A recent FBI report verified the number of active-shooter incidents in this country is rising. There are many theories about why this is occurring. I support the idea that many of these incidents are the result of “copycats” or “modeling” among disturbed people looking for publicity.
Just this week in Yucca Valley, a high school student was arrested after authorities learned about threats to kill some teachers. Weapons were recovered from the student’s home. Early warning prevented a potentially tragic scenario.
While much has been done to prepare police officers to respond to active shooters there is still a lot of work to be done in educating the public. Active shooter incidents can be prevented if early warning signs are recognized and acted upon.
Teachers, counselors, workplace managers and supervisors – even students – can play a role in keeping their environments safe. The people who have the most day-to-day interactions with potential mass killers are the ones most likely to sound the early warning and set into motion early intervention.
I recently spoke to the administrator of school police unit. He said information officers learned from students and acted upon by officers prevented a suicide. That alone is a great argument for school officers.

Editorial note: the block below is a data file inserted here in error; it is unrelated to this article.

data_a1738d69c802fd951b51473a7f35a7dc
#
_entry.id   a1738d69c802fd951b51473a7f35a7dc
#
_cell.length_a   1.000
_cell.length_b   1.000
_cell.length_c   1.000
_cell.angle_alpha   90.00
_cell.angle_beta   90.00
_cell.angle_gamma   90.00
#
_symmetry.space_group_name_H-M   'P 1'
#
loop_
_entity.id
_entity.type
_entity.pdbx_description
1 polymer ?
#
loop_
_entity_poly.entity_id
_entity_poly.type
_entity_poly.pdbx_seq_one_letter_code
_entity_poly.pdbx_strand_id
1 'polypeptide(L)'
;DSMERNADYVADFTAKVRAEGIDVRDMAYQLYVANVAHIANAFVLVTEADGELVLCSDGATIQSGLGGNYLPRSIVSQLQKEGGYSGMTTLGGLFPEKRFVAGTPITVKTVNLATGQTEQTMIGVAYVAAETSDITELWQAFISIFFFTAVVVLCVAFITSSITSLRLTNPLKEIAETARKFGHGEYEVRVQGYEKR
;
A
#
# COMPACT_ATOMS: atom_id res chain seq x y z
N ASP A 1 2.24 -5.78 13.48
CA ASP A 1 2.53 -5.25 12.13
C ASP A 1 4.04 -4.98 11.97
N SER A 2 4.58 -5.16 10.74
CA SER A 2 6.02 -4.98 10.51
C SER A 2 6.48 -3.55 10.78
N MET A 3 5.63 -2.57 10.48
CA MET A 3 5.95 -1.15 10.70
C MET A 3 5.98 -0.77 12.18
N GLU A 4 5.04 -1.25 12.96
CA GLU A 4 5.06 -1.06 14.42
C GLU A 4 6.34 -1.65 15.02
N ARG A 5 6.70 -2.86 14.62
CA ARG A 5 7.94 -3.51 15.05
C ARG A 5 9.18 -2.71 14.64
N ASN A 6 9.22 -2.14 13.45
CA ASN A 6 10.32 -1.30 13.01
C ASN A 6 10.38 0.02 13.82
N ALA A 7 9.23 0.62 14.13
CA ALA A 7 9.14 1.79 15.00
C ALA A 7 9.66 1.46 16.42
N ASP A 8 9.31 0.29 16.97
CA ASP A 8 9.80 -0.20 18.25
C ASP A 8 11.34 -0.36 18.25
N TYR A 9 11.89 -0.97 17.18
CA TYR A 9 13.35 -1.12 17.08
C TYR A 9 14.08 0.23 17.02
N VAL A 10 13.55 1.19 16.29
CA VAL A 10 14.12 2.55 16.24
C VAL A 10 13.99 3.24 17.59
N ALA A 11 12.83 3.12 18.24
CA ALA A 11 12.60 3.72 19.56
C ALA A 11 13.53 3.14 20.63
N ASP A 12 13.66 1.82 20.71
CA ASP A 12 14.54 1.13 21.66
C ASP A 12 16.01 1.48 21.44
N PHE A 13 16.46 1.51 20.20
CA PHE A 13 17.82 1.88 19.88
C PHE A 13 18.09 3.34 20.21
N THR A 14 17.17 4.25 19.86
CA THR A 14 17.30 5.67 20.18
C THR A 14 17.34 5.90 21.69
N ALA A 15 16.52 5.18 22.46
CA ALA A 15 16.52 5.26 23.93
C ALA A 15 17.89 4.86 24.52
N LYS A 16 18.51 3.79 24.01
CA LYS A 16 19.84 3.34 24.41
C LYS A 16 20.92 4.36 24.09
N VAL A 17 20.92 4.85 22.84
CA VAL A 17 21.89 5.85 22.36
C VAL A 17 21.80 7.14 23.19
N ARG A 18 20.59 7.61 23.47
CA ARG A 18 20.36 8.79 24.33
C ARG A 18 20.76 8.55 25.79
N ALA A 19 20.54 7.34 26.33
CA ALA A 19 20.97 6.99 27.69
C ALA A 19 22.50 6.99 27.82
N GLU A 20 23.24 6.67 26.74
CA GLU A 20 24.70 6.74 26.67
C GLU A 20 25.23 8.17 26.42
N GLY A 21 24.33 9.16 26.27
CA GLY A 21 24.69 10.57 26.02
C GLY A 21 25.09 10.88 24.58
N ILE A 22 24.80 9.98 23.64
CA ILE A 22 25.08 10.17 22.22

I recall on many occasions police units responding to a workplace and standing by with management as a disturbed employee was suspended or terminated. On each occasion managers acted to ensure the safety and security of the workplace in response to behavior displayed by the employee. This was usually followed up by referral to mental health professionals.
It’s the early identification and action taken by everyday people that can be the most effective tool in preventing an active shooter before they even get started. Retired Lt. Dan Marcou, a nationally recognized law enforcement trainer, has identified five stages at which a potential active shooter incident can be disrupted.
Fantasy stage: A suspect fantasizes about hurting others and shares his thoughts. This is the best time to intervene. If authorities are notified, the threat can be dealt with before anybody gets hurt.
Planning stage: Talk is replaced with action.
Preparation stage: The shooter starts gathering the equipment he’ll need to execute his deadly plans.
Approach stage: The shooter is en route to carry out his deadly plans.
Implementation stage: The mass killings begin. This is when police race to the danger to eliminate the threat.
What you hate to hear are people after the fact saying, “I should have said something.”
If you see anything, say something.
It’s critical that community members understand how important personal vigilance is in ensuring our schools, workplaces and common areas remain safe.
Our best bet for preventing these horrible crimes is to stop them before they even start.
Joe is a retired Anaheim Police Department captain. You can reach him at email@example.com